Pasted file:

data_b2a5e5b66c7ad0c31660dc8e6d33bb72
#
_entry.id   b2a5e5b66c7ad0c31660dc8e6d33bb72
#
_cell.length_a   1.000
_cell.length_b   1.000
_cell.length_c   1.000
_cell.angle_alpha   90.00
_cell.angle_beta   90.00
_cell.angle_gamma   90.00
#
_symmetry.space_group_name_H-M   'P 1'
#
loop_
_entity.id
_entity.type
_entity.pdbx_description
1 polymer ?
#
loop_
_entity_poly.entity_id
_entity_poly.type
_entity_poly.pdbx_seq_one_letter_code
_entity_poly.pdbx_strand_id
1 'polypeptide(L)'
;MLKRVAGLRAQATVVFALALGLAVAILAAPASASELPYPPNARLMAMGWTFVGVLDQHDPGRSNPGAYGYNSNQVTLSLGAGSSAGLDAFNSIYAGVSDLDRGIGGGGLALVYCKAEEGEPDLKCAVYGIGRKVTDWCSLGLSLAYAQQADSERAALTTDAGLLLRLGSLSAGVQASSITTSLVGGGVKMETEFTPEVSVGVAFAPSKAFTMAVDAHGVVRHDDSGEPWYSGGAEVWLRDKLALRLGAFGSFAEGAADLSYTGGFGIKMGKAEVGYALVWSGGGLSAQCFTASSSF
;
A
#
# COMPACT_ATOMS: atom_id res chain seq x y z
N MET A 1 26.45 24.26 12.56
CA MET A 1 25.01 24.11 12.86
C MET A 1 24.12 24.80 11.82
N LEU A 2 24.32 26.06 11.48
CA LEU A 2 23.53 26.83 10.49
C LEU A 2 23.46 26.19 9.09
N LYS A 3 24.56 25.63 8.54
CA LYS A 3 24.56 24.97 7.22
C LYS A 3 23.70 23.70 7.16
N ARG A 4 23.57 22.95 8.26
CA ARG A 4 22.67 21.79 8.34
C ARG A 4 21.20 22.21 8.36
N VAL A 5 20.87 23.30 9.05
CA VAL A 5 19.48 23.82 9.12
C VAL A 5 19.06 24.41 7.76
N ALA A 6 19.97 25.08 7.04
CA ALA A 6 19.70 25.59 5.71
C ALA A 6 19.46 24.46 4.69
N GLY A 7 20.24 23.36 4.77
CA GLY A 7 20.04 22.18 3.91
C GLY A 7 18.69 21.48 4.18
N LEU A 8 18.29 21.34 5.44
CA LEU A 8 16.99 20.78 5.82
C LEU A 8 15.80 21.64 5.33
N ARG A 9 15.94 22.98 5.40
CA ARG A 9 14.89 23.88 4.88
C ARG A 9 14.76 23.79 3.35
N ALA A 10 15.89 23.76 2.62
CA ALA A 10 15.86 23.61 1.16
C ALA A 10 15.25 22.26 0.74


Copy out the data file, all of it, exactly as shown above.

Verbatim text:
data_b2a5e5b66c7ad0c31660dc8e6d33bb72
#
_entry.id   b2a5e5b66c7ad0c31660dc8e6d33bb72
#
_cell.length_a   1.000
_cell.length_b   1.000
_cell.length_c   1.000
_cell.angle_alpha   90.00
_cell.angle_beta   90.00
_cell.angle_gamma   90.00
#
_symmetry.space_group_name_H-M   'P 1'
#
loop_
_entity.id
_entity.type
_entity.pdbx_description
1 polymer ?
#
loop_
_entity_poly.entity_id
_entity_poly.type
_entity_poly.pdbx_seq_one_letter_code
_entity_poly.pdbx_strand_id
1 'polypeptide(L)'
;MLKRVAGLRAQATVVFALALGLAVAILAAPASASELPYPPNARLMAMGWTFVGVLDQHDPGRSNPGAYGYNSNQVTLSLGAGSSAGLDAFNSIYAGVSDLDRGIGGGGLALVYCKAEEGEPDLKCAVYGIGRKVTDWCSLGLSLAYAQQADSERAALTTDAGLLLRLGSLSAGVQASSITTSLVGGGVKMETEFTPEVSVGVAFAPSKAFTMAVDAHGVVRHDDSGEPWYSGGAEVWLRDKLALRLGAFGSFAEGAADLSYTGGFGIKMGKAEVGYALVWSGGGLSAQCFTASSSF
;
A
#
# COMPACT_ATOMS: atom_id res chain seq x y z
N MET A 1 26.45 24.26 12.56
CA MET A 1 25.01 24.11 12.86
C MET A 1 24.12 24.80 11.82
N LEU A 2 24.32 26.06 11.48
CA LEU A 2 23.53 26.83 10.49
C LEU A 2 23.46 26.19 9.09
N LYS A 3 24.56 25.63 8.54
CA LYS A 3 24.56 24.97 7.22
C LYS A 3 23.70 23.70 7.16
N ARG A 4 23.57 22.95 8.26
CA ARG A 4 22.67 21.79 8.34
C ARG A 4 21.20 22.21 8.36
N VAL A 5 20.87 23.30 9.05
CA VAL A 5 19.48 23.82 9.12
C VAL A 5 19.06 24.41 7.76
N ALA A 6 19.97 25.08 7.04
CA ALA A 6 19.70 25.59 5.71
C ALA A 6 19.46 24.46 4.69
N GLY A 7 20.24 23.36 4.77
CA GLY A 7 20.04 22.18 3.91
C GLY A 7 18.69 21.48 4.18
N LEU A 8 18.29 21.34 5.44
CA LEU A 8 16.99 20.78 5.82
C LEU A 8 15.80 21.64 5.33
N ARG A 9 15.94 22.98 5.40
CA ARG A 9 14.89 23.88 4.88
C ARG A 9 14.76 23.79 3.35
N ALA A 10 15.89 23.76 2.62
CA ALA A 10 15.86 23.61 1.16
C ALA A 10 15.25 22.26 0.74